Sunday, January 18, 2009

Authentic Indian Food?

Indian CuisineOn being offered a keema masala dosa at a lunch buffet in Pune recently, I thought,"Damn! I can't even order a dosa any longer and expect the authentic version on my plate". Having spent my childhood days in Mysore, where idlis and dosas were staple fare, I find myself in the role of a purist. I expect the dosa with a filling of mashed potatoes with the uniquely South Indian seasoning of mustard seeds and curry leaves, and nothing else.

At other times, I remember arguments over drinks with friends on 'authentic' biryani: both Hyderabad and Lucknow claim this popular Indian dish as theirs, each pooh-poohing the other's biryani as being a pale imitation. It is another matter that the biryani has evolved further into further different versions, each uniquely delicious.

Indian CuisineHowever, if you look at the history of India you will realize there is no such thing as authentic Indian cuisine. In its long history, India has never discarded a foreign cuisine that entered its shores; instead, it was made Indian and became part of its rich cuisine. Kababs and samosas came along with the Mughals from Persia. Over the years, they were made our own.

While the samosa is related to the sambousek, in India they are now filled with spiced potato instead of minced meat or dry fruits like the original. Kababs and biryanis were recreated in the alleys and royal kitchens of Lucknow, Delhi and Hyderabad. The famous Kakori Kababs and the Dum Pukht Biryani are Indian creations crafted from the 'authentic' Persian pilafs and kebabs the Mughals brought into this country.

Indian foods considerably differ from state to state. Madhur Jaffrey in A Taste of India is at her evocative best as she describes the variety of ingredients, cooking techniques, and dishes native to every region in Indian. South Indian cooking uses steaming and fermentation, while the North rarely uses steam. Chapatis are made on griddles in the North, while tandoors are a relatively recent import from the North-West. Even within States, some foods are cooked only by special communities: the Moplars of Kerala, the Parsis in Gujarat, and the Chettiars of Tamil Nadu come to mind. For a period of time, recipes were passed from one generation to the other without change. Then came Independence.

Indian CuisineAs these princely states came together to become India, foods began to slowly percolate across regions. They were adapted to suit local tastes, especially when served in restaurants in other States. Which probably explains the keema dosa for meat-loving patrons! In any case, the masala dosa can't have been in its current form for long. Remember the potato itself is a recent import and came into India only after the British. What did they fill inside the samosa and the dosa before that?

Indian CuisineI also wonder how mutton curry was made before tomatoes and chillies reached our shores from the Americas. Did the hot Kolhapuri fare start with the bags of hot chillies that reached the Konkan shores on trading ships? Did they all use black pepper instead?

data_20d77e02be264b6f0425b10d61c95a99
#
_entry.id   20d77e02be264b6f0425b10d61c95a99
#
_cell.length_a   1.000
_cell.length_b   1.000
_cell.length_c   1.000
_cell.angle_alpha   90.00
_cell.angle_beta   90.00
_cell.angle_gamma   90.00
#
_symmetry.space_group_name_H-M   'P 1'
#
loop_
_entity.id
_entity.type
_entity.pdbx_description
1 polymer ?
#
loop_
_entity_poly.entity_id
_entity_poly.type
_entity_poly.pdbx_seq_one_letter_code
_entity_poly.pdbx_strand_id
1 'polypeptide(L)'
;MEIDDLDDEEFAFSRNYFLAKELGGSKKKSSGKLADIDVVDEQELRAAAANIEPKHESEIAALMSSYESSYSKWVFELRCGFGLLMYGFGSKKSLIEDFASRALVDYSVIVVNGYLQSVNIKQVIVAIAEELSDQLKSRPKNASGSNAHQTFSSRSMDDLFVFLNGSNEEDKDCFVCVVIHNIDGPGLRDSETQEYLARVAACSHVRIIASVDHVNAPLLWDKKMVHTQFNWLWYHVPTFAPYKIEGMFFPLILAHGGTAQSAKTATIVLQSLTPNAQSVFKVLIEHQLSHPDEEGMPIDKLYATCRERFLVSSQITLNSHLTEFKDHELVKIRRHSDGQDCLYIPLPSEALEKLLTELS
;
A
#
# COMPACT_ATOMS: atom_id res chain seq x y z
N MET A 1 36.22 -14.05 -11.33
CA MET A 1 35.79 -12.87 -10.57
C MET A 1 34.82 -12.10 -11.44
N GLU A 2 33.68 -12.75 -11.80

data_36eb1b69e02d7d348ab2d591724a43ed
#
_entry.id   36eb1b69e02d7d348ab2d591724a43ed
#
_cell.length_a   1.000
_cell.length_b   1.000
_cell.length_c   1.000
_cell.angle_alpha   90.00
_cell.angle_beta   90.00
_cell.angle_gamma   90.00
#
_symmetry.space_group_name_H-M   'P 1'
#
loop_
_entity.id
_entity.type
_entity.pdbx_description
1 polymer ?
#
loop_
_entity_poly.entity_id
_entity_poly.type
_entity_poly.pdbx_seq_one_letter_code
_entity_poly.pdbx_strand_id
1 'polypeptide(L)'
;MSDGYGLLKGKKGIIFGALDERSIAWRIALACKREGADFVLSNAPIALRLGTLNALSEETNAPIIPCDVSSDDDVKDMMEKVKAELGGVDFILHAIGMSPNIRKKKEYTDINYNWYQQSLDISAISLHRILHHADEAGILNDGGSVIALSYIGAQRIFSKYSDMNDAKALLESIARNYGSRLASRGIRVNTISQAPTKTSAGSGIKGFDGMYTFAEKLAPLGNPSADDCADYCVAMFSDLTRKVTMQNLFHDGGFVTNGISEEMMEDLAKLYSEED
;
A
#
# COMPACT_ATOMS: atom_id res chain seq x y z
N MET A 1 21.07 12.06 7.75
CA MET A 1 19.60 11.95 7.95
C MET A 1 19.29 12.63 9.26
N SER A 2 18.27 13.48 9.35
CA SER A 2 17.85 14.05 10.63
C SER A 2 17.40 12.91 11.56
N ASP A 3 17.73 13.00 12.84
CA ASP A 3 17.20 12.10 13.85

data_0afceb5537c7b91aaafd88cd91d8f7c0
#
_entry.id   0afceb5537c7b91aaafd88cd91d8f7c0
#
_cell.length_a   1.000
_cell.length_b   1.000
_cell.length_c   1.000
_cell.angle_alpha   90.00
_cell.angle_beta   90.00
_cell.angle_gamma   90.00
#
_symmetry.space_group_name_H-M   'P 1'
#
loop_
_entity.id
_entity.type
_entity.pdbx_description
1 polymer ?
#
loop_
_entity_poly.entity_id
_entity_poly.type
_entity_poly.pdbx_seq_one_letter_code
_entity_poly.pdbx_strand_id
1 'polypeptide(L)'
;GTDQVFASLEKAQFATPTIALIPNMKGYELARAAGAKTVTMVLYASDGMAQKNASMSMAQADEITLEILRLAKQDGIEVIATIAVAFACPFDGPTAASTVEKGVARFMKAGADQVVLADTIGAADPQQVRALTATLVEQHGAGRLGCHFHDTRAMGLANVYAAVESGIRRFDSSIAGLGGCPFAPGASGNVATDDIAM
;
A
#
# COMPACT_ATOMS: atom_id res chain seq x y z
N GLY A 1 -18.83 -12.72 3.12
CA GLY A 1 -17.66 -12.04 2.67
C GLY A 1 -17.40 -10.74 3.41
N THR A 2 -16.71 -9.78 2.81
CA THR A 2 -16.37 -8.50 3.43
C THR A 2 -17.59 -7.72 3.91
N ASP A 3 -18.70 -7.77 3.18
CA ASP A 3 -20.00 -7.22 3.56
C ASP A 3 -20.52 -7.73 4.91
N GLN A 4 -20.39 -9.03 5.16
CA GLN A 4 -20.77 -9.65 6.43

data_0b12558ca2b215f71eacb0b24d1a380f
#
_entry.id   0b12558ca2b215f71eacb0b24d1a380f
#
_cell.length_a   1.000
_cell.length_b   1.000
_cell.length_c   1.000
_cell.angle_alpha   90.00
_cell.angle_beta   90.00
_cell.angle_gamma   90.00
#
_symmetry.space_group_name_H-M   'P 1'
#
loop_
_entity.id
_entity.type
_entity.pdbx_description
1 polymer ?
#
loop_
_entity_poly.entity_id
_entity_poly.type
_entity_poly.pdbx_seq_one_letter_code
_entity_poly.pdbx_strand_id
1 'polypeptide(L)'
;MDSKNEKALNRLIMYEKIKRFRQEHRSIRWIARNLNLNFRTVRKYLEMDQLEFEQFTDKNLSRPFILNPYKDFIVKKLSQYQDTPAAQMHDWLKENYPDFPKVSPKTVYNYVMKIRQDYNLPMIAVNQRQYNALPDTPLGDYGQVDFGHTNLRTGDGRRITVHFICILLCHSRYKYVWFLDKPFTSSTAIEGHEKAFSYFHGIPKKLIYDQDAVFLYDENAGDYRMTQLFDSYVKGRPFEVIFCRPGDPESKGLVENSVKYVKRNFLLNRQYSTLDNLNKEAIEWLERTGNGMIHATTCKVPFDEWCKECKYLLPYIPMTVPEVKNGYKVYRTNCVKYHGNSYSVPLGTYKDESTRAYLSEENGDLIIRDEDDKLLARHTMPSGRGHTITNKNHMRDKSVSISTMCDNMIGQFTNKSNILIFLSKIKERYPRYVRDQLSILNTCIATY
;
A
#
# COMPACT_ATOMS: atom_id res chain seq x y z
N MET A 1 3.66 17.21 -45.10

Right now, Balti Chicken and Chicken Tikka Masala are popular examples of Indian food in the UK; yet neither is native. While inspired from Indian cuisine, these dishes have been invented by South Asian chefs in Britain. We have returned the favor by Indianizing foriegn imports such as tea, coffee, and Chinese food. The ubiquitous 'Manchurian' on the menu of every street-side Chinese restaurant in India is an Indian invention. And, of course, no one boils tea with milk and sugar like we do to create chai!

The British in India enjoyed their Devilled Eggs, helped create the Masala Omlette, and started their day with an ample serving of Kedgeree. While the devilled eggs disappeared from our menus when the British left, the masala omlette continues on. The Kedgeree was an Anglo-Indian adaptation of the Indian khichri made of boiled rice, chopped boiled eggs, minced fish, and a lump of butter, all mashed together with salt, pepper, fresh coriander. This dish is rarely found outside history books now (Jennifer Brennan's Curries and Bugles provides a wonderful culinary tour through those days).

Indian CuisineThis evolution continues today, even in the Italian, French and Mexican restaurants that have begun showing up in increasing numbers in our cities and towns. My advice? Enjoy each dish for what it brings to your palate. Like almost everything else, our food has been undergoing constant change. What we think as 'authentic' is only defined by our childhood memories or what mom cooked. Don't frown upon the chicken tikka burger or the pasta with a distinct Indian taste! Your grand-children will probably grow up thinking of these as local food, no less Indian than pani-puri.

As for me, I am headed out to the new restaurant in town: Zara promises to serve 'authentic' Spanish food. Who can resist that? :-)

PS: Zara recently opened in Viman Nagar, right next to Symbiosis College, and boasts a terrific tapas menu (Ph: 4015911). Viman Nagar is turning out to be the new destination in Pune for foodies!


Jen Kumar said...

Love this post!!
Curious about Mexican food in India.. where can we find it? I am always surprised that places like Pizza Hut and Subway are in India but not Taco Bell!!

But you have bought up a good question- what makes food authentic and ethnic? I think we all strive for this so we can feel connected to something real. It's interesting that even finding authentic and ethnic Indian food in India itself is hard!! Do you think it's because you're in Pune, a more cosmopolitan city? For instance in Kerala, I have found it it hard to find non-South Indian and for that matter good non-Kerala food in hotels...

Anonymous said...

Oh, I sometimes hate these hybrid food. Like you, for me dosa is something with that typical south inidan taste & flavour. Chinese dosa & Schezwan pizza somehow don't appeal to me.
Sorry, I can't follow your advice willingly. :-)

Aathira Nair said...

I am an ardent fan of Chicken Dosa.

This is a spicy diced chicken gravy topped on a nice crisp dosa.

Rogan Ghosht and Dosa is also a very yumm combination.

Both are available at Empire and Paramount, Bangalore.

sra said...